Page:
The sheer amount of misconceptions and prejudice surrounding the PWD experience is unfortunate, but equally unsurprising.
Much of an individual’s perspective is limited by default. After all, many truths are only made clear when one has lived through a related experience.
That said, even if you can’t relate to the PWD experience, you can easily make yourself aware of their perspective through reading and conversation, then use it to challenge your own assumptions.
Let’s explore several myths related to PWDs, why they’re wrong and how you can foster greater understanding toward this community:
Myth #1: It’s rude for children to ask about someone’s disabilities
Children are often highly curious, and it’s this curiosity that can lead to very blunt questions about a person’s condition.
Yet in most situations, scolding a child for asking a PWD about their experience is a mistake.
Most PWDs, just like anyone else, understand that children mean no harm and so are more than happy to answer questions.
The questions themselves allow for the child to develop awareness toward experiences he or she is unfamiliar with.
You do not want to associate that desire for awareness with bad behaviour. Unless it’s truly inappropriate, advise your child to rephrase the question, but do not prevent them from asking it.
Myth #2: The PWD lifestyle is completely different from abled individuals
The vast majority of PWDs adapt very well to their physical or learning challenges and end up living very normal lives.
For the most part, their lives are pretty relatable. Many PWDs enjoy the nightlife, endure traffic to get to work on time, get married, take care of the kids and do their own shopping.
While there is a need to be considerate of their lived experience, it’s not difficult for the lifestyle of an abled individual and a PWD to intersect.
Myth #3: Wheelchair use is confining and people who use them can’t walk
Perhaps you wouldn’t compare a wheelchair to a bicycle, car, or a skateboard. Yet the similarity is that all of them enable you to get around more effectively.
All these devices are ultimately personal assistive devices. And such devices, including wheelchairs, exist to provide greater freedom of movement, not to confine.
It’s also easy to assume that people in wheelchairs are completely unable to use their legs.
In reality, people who use wheelchairs aren’t necessarily dependent on them fully. Many individuals in wheelchairs can walk to some extent or are at least capable of tending to their daily needs without another person assisting them.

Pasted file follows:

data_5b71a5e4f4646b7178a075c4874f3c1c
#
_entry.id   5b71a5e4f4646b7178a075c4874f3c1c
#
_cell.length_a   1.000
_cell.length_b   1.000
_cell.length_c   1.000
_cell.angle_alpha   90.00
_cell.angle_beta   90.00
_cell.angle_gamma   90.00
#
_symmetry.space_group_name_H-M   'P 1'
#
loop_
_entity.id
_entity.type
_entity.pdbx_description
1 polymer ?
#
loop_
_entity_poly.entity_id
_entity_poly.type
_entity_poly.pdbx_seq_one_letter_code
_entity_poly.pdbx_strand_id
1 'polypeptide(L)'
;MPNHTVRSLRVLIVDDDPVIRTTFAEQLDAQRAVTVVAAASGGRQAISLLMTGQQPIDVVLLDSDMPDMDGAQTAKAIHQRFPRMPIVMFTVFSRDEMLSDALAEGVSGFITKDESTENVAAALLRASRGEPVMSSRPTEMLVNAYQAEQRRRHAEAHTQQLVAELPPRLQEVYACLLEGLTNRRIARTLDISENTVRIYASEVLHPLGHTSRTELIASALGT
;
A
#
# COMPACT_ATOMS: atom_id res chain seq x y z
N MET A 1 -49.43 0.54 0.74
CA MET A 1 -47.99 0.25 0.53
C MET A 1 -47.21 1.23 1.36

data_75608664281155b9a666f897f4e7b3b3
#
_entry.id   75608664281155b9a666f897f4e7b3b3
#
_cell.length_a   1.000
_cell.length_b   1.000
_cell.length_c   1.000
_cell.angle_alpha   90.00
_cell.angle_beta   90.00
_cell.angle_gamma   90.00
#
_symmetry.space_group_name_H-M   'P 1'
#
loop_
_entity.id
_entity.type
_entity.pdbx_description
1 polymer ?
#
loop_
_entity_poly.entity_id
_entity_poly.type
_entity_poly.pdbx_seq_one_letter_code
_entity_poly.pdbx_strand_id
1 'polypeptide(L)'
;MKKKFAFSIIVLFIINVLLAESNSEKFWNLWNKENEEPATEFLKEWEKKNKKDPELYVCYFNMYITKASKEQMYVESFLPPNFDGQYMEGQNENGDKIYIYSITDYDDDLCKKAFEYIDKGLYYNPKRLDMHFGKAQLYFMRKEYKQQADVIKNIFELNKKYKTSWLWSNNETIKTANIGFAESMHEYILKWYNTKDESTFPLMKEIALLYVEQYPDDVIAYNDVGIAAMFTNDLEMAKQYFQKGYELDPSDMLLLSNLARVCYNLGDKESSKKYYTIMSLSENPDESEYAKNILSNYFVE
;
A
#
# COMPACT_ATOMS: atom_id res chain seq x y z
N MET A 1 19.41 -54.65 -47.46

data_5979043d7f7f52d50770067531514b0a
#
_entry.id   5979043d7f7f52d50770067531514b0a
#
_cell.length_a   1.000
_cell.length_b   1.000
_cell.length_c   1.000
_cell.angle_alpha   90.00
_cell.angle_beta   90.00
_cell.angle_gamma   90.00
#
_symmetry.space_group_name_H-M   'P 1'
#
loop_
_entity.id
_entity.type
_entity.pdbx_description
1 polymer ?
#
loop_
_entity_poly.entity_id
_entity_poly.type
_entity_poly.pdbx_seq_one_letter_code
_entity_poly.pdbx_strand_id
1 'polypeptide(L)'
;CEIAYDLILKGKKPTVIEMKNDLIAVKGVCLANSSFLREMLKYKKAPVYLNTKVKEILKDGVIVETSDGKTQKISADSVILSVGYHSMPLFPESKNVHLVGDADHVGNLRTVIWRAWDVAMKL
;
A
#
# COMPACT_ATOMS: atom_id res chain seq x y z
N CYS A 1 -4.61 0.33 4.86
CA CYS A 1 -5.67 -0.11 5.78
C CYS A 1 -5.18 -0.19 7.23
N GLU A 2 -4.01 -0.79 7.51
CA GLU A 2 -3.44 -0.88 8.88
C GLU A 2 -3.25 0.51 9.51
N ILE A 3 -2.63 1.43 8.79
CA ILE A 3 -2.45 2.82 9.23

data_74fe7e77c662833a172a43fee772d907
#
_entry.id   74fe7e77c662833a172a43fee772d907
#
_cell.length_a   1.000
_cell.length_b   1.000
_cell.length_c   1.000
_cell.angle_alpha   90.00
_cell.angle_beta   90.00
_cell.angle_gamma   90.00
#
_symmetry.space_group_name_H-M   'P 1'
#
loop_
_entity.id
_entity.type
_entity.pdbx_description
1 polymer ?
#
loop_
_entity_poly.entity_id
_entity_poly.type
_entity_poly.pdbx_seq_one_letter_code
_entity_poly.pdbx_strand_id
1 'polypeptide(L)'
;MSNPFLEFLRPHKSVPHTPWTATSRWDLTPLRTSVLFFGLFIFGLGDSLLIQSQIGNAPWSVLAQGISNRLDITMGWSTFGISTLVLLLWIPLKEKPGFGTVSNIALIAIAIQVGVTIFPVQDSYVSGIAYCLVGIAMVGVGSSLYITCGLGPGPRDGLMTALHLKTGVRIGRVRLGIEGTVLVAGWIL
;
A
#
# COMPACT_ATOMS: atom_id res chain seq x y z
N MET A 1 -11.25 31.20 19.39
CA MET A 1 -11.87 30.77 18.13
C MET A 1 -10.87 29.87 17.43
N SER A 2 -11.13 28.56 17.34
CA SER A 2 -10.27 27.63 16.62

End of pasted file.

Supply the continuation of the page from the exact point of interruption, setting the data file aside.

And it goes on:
Myth #4: PWDs are more comfortable around other PWDs
Such an opinion is often used as an excuse for prejudice. Sure, focused communities are established all the time to bring together people with similar challenges, goals and experiences.
This does not mean that these communities – and the individuals that define them – prefer being in an echo chamber.
On the contrary, PWDs are getting more opportunities than ever to comfortably be part of mainstream society. This includes working the same jobs, enjoying the same hobbies and appreciating the same lifestyle as abled individuals.
Most people can comfortably bond with those that have very different views and experiences. It’s rather unusual to imply that this no longer remains the case for PWDs.
Myth #5: PWDs are automatically courageous, strong individuals
Glorifying a community is not the same as truly understanding and respecting them.
Living with physical or learning limitations is about one’s capacity to adapt. Being adaptable is great, yet a very normal human trait and not by itself a sign of bravery and strength.
It’s nice to be supportive and appreciate someone’s ability to overcome their disabilities. That said, there’s such a thing as excessive compliments.
Anyone would be annoyed if they were repeatedly complimented for doing simple tasks. By the same token, it doesn’t help to glorify what PWDs consider to be a very normal aspect of their lives.
If you look beyond the physical and learning differences, you’ll find that PWDs are simply people, deserving of the same considerations and respect that you’d give to anyone else.
So don’t be so quick to believe the myths. Instead, challenge your own assumptions – you might discover it’ll do you a lot of good.
Easterseals (2023) Myths and Facts About People with Disabilities [Accessed 17 May 2023] Available at: https://www.easterseals.com/support-and-education/facts-about-disability/myths-facts.html
Aruma (2019) 10 myths about disability [Accessed 17 May 2023] Available at: https://www.aruma.com.au/about-us/blog/10-myths-about-disability/